First chair, before.
Second chair, before.
Third chair, half-primed.
Step 1: Assess the structure of each chair and glue joints with wood glue when needed. Each chair needed a little bit of glue on the legs, and the second chair needed some wood-filler on the seat. You could also glue any gaps together and clamp the entire chair, but I decided to go the wood filler route since it would be faster, and I am impatient.
Fill in gaps with wood filler.
Step 2: Sand and prime. I always do a light sanding before and after primer. My favorite primer to use is Glidden Gripper because a) you can get it at the Home Depot around the corner from my house and 2) it seems to stick to everything. And when I say everything, I really do mean everything. Case in point: I primed these chairs a few DAYS ago, and just YESTERDAY when I went to get my hair cut, my stylist starts looking through my hair and asks “Have you been painting?” because there was STILL PRIMER STUCK IN MY HAIR. Days later! After multiple showers and hair-washes. I promise I am hygienic. Gripper just sticks. to. everything. forever.
Step 3: Paint! I painted with a latex mint paint (also Glidden, also from Home Depot). I had the color mixed specially from a sample I brought in. Two coats should do the trick, if you have primed.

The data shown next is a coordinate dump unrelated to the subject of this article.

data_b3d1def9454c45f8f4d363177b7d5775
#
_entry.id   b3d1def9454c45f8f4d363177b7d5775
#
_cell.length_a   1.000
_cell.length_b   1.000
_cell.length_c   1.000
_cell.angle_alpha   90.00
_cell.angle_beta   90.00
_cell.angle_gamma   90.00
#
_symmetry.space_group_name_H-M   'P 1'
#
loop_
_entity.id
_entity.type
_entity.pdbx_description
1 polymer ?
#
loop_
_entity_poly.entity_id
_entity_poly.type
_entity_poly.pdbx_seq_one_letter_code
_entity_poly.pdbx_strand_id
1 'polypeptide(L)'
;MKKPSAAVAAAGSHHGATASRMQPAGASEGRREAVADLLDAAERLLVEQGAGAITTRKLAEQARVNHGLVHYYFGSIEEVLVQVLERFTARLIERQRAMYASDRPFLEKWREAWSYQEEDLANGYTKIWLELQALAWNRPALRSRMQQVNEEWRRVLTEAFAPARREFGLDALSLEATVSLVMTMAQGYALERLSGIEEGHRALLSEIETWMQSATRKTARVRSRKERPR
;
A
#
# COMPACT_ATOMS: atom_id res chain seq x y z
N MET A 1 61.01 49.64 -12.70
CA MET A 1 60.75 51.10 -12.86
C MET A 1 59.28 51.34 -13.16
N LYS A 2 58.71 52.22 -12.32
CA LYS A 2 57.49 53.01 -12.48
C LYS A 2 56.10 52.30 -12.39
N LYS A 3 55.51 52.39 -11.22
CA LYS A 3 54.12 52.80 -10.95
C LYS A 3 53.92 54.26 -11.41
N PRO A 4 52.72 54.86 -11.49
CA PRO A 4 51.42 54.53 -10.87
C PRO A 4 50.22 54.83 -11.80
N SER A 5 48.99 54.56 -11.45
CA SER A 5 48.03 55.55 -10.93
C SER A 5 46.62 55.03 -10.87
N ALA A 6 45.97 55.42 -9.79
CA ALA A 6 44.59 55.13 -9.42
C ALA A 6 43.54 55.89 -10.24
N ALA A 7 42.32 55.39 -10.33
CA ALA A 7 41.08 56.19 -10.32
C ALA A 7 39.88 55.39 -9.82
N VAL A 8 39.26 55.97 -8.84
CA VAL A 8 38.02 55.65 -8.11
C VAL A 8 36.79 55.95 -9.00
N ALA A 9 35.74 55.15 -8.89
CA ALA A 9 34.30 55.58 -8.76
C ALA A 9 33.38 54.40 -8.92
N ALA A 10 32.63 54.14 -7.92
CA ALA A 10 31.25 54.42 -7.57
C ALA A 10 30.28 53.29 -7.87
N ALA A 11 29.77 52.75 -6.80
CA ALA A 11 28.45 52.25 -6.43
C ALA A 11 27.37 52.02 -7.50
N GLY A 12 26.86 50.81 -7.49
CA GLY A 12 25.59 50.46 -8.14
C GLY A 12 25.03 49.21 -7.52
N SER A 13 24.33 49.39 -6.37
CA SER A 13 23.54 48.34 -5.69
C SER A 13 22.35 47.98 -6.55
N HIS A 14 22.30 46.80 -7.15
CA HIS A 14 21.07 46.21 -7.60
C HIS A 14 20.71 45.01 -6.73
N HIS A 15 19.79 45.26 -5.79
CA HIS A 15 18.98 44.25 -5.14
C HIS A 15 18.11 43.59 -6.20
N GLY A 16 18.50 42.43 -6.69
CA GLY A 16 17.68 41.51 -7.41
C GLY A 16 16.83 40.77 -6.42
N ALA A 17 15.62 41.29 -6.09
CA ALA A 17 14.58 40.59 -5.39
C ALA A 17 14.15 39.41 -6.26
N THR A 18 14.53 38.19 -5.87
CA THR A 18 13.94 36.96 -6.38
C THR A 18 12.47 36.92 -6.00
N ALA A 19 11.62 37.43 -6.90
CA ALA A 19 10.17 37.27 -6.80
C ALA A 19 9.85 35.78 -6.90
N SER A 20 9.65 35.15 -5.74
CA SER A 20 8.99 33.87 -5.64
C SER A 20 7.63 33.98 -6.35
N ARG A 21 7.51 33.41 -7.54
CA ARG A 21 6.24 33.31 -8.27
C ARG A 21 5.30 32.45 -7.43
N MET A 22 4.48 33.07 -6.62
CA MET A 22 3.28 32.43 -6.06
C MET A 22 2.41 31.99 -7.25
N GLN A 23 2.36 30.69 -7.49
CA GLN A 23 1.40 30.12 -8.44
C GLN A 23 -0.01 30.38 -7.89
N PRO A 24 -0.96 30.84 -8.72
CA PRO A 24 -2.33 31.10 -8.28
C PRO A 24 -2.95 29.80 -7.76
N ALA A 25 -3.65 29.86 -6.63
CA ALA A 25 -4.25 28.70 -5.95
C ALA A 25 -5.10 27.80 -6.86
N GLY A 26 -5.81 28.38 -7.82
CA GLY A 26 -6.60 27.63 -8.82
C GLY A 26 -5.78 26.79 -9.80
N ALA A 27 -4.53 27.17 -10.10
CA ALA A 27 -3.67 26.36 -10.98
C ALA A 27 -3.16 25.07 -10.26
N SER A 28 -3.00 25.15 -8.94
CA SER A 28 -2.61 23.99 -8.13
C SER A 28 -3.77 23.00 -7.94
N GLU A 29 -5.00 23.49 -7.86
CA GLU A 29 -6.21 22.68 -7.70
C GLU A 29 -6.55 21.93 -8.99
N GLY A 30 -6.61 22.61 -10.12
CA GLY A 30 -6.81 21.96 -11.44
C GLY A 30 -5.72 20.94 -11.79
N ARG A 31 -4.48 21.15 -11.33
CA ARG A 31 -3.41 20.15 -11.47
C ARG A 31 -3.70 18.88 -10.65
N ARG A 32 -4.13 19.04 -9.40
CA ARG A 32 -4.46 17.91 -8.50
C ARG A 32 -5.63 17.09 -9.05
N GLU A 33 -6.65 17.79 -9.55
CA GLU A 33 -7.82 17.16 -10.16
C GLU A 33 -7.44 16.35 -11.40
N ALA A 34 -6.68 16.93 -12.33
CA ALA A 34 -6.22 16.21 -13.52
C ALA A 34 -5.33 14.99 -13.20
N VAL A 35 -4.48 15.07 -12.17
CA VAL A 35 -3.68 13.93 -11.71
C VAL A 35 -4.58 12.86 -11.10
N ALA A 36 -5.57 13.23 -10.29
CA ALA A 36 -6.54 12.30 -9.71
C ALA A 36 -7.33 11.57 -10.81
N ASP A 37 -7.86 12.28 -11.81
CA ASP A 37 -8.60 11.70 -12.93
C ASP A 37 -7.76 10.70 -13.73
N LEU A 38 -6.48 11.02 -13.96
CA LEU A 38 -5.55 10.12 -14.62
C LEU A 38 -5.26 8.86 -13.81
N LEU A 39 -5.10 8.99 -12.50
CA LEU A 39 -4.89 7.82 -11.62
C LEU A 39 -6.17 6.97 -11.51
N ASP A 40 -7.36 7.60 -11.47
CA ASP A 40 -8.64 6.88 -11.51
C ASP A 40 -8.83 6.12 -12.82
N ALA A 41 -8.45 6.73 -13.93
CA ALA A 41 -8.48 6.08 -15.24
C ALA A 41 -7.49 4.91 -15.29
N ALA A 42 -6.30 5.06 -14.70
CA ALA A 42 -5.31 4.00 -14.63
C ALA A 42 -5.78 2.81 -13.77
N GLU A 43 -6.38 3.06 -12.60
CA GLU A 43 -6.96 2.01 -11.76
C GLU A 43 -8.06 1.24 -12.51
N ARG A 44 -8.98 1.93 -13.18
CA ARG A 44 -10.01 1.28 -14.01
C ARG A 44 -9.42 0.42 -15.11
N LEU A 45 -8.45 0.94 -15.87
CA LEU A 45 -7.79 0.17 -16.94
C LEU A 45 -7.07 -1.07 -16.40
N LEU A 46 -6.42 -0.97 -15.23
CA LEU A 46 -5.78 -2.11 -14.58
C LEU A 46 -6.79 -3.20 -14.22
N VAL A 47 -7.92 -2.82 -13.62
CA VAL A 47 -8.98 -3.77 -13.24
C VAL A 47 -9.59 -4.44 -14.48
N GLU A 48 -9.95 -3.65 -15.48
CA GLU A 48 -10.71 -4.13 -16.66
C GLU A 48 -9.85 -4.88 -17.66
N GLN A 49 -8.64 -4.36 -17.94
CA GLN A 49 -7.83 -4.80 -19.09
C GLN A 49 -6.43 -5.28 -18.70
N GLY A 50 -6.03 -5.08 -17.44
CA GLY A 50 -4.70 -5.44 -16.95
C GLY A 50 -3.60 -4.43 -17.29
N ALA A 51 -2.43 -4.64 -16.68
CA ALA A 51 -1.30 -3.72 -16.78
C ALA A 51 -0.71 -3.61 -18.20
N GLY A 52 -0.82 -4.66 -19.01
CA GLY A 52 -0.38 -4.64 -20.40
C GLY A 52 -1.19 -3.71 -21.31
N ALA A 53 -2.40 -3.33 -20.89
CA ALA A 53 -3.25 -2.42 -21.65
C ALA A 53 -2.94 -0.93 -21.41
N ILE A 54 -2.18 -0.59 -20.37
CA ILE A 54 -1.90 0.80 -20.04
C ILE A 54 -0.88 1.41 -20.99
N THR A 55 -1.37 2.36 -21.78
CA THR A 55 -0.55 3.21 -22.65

First chair drying.
Two chairs drying. And a pug butt.
Voila! Three mint chairs!
Would love to know your thoughts! And, I’m now in the market for a fourth chair to paint to complete this set…send me any leads you can find!
Apartment Therapy Bedroom Retreat contest
My bedroom is featured in Apartment Therapy’s Bedroom Retreat Contest!! How fun! Vote for me?
Apparently I have a thing for vintage record player cabinets. This is my second record cabinet makeover in recent days (see the first), and I am as much in love with this one as the last. I found this Mid Century style record console that had been gutted on Craigslist and picked it up immediately.
It is solid wood, and was in fairly good condition. Except it was FILTHY. Truly one of the more disgusting pieces I have found. Exhibit A: